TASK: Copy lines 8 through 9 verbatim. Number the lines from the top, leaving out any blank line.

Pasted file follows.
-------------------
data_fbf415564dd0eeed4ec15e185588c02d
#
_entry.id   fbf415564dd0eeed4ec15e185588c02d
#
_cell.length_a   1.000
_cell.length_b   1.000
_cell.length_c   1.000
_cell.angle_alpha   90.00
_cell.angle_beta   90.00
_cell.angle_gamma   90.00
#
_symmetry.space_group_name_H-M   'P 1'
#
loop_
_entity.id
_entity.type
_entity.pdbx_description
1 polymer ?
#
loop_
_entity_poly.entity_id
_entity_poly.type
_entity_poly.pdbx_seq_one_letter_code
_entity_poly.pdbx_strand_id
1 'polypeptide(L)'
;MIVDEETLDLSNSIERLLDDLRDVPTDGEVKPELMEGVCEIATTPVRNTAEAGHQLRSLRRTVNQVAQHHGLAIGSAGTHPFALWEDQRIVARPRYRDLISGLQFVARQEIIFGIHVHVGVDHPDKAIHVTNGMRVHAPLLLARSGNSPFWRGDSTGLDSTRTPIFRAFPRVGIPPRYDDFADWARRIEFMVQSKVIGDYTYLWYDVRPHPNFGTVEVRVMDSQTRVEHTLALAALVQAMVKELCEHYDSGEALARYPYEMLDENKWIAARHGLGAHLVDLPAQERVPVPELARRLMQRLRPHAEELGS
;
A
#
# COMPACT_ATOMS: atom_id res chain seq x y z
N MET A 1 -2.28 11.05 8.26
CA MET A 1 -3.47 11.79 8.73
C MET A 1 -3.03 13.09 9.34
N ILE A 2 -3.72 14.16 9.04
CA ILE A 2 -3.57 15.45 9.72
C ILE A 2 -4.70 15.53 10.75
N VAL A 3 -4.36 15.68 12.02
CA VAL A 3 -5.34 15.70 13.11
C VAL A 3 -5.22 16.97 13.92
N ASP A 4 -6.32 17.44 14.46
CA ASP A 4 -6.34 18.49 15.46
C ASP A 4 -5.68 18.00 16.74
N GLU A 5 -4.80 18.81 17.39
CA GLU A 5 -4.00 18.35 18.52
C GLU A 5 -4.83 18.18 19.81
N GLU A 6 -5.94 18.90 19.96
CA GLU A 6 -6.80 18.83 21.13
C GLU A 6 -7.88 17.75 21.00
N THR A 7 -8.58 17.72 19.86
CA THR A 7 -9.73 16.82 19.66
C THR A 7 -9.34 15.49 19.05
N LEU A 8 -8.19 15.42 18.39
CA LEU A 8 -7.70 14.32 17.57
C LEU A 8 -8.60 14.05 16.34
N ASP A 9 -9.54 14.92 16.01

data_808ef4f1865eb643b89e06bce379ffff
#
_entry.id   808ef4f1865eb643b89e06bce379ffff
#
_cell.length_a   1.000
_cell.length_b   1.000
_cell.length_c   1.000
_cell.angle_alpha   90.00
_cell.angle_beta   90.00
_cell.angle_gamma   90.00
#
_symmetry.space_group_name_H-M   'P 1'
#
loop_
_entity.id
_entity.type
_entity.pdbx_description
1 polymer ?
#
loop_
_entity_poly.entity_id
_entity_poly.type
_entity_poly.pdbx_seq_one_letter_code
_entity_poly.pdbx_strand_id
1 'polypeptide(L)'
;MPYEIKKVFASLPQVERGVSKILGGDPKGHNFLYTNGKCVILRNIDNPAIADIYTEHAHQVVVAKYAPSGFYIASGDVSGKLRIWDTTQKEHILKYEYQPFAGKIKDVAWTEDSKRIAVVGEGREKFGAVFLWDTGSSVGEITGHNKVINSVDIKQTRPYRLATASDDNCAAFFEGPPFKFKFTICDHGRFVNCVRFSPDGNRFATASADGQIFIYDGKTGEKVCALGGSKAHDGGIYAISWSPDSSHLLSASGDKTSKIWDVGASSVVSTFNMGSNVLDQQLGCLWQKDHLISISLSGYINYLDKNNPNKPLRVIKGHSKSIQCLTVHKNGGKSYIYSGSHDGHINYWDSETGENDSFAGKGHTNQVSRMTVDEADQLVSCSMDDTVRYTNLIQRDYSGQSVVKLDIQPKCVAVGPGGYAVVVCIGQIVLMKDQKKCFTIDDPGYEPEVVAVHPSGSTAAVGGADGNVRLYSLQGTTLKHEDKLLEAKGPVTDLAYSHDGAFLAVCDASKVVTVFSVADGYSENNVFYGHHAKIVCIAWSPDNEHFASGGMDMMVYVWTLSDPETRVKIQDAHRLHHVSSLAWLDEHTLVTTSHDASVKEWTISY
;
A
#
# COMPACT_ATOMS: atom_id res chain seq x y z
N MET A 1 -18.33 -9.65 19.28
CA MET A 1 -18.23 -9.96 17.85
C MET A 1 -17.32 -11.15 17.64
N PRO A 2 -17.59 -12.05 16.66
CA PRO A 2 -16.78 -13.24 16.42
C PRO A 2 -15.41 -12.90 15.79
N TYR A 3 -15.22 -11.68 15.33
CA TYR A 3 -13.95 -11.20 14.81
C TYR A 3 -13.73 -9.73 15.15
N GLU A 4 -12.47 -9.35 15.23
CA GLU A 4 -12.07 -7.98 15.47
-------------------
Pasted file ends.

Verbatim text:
_cell.angle_alpha   90.00
_cell.angle_beta   90.00